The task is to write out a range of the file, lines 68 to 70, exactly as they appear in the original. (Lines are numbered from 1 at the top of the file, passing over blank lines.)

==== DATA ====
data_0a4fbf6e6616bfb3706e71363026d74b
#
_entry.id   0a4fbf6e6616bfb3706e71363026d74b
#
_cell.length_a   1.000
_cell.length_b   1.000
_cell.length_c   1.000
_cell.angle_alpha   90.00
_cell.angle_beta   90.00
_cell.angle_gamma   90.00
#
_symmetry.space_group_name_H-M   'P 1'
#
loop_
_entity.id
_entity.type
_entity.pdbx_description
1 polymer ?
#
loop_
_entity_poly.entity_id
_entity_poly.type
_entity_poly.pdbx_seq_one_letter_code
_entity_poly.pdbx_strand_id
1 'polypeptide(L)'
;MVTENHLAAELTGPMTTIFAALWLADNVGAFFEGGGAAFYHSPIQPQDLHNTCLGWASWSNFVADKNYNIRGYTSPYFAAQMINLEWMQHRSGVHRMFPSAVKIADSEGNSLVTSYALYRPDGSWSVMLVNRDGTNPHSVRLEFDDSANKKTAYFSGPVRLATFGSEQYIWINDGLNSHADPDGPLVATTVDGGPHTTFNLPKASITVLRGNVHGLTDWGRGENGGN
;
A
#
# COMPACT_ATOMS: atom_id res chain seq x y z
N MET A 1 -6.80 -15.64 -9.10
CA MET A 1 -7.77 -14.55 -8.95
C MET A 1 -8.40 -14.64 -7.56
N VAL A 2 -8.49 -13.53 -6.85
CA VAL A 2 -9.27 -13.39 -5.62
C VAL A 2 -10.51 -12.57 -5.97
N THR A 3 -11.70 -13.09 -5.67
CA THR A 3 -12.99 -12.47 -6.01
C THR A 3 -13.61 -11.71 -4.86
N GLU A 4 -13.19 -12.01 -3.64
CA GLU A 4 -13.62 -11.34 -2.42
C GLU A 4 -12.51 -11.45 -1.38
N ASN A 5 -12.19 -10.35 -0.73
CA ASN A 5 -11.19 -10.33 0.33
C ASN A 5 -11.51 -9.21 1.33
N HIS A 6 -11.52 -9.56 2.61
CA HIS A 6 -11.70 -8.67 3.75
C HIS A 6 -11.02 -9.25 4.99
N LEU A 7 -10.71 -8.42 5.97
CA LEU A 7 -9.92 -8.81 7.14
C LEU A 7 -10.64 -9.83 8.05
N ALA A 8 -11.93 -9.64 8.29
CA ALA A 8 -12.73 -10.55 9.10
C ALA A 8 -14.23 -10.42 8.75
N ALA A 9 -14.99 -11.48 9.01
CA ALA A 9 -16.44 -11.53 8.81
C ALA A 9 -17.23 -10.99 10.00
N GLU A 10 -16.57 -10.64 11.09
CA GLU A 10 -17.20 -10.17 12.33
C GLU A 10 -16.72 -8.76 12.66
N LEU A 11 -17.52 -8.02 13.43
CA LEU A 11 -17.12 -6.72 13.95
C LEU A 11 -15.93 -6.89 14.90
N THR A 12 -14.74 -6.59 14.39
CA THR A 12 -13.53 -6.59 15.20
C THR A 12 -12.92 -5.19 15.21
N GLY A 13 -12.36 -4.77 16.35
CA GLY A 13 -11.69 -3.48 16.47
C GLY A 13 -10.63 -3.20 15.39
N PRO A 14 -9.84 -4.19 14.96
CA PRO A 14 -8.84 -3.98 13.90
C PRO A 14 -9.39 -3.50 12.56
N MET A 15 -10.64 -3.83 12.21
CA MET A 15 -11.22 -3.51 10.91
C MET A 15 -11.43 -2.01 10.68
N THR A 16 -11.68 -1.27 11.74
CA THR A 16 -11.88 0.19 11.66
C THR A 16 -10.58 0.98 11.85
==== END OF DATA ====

CA GLY A 13 -11.69 -3.48 16.47
C GLY A 13 -10.63 -3.20 15.39
N PRO A 14 -9.84 -4.19 14.96